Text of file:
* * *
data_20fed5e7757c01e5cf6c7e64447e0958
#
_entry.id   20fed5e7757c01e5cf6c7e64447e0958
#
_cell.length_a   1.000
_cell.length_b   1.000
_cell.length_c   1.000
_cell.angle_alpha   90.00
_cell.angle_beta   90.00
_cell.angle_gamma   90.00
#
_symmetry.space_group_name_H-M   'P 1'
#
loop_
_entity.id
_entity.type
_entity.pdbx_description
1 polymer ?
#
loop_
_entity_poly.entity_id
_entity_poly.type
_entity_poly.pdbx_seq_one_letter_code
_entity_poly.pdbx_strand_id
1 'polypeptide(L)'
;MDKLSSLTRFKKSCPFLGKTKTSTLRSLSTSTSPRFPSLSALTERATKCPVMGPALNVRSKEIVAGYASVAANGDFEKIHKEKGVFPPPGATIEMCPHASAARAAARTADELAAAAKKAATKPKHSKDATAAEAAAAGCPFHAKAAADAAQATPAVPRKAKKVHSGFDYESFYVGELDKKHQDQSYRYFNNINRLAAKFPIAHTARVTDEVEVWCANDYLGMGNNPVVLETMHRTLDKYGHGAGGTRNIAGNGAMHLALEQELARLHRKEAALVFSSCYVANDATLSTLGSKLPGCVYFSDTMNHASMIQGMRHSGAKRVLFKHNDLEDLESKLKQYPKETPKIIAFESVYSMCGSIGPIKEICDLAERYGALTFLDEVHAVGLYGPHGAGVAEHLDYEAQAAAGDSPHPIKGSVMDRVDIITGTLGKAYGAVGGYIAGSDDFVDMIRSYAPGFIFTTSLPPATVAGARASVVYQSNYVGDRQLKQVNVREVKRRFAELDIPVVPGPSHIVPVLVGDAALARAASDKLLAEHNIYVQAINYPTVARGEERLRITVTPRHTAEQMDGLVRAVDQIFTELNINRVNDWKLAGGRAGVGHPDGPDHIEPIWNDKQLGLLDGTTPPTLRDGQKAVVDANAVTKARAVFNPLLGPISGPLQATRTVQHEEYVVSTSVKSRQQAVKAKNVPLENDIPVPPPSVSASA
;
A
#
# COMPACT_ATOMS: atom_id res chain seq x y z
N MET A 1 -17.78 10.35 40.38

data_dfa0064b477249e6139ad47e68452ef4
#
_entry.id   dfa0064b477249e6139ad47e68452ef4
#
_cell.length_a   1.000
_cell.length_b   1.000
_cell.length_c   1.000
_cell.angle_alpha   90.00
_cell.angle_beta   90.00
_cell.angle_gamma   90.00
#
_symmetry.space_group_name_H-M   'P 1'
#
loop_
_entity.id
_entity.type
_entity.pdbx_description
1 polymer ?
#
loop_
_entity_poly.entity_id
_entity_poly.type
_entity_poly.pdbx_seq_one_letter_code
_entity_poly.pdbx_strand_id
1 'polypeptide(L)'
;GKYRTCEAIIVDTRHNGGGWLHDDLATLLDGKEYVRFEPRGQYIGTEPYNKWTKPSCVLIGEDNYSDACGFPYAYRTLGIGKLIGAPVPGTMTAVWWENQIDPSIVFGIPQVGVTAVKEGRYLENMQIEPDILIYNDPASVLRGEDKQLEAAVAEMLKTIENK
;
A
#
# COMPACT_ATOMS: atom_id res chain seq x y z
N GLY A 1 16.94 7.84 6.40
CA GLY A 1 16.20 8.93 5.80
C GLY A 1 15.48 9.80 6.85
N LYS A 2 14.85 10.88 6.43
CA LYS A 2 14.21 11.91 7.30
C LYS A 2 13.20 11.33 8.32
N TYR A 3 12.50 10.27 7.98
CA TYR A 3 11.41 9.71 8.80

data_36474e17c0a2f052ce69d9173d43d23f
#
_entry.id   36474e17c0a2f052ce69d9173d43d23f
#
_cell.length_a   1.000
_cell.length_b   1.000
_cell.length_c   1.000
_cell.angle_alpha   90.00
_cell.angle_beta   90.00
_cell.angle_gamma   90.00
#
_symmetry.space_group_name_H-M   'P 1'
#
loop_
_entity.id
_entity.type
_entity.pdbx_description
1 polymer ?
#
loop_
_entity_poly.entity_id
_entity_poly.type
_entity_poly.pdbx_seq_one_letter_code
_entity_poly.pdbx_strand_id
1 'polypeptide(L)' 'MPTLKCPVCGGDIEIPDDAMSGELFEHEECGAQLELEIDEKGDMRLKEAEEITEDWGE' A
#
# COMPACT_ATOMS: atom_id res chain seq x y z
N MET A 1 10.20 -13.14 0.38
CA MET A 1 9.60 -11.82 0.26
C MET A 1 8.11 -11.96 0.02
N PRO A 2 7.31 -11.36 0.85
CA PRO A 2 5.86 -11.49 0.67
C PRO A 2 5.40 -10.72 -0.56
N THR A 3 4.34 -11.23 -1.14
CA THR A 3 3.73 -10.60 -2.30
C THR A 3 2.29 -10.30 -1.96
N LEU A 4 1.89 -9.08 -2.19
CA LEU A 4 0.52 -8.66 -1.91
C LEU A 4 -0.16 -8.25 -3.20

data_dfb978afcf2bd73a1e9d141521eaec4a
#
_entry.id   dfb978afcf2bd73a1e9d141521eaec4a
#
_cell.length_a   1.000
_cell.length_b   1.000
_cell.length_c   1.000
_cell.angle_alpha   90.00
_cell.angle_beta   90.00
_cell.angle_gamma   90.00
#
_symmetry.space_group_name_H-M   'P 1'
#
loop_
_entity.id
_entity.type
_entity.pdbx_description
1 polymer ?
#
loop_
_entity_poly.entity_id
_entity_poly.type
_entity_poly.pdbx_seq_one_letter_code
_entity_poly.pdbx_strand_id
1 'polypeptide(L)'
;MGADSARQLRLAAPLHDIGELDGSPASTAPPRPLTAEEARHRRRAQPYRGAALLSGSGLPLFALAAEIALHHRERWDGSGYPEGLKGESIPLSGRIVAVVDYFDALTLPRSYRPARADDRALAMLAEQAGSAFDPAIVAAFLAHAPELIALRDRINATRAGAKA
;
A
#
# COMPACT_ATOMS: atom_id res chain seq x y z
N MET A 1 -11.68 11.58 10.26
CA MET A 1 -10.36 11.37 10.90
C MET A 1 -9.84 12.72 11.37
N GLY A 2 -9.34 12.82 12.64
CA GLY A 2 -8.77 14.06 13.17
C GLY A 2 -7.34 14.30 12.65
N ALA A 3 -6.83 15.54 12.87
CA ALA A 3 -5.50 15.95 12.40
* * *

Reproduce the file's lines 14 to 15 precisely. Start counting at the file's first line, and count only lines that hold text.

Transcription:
loop_
_entity.id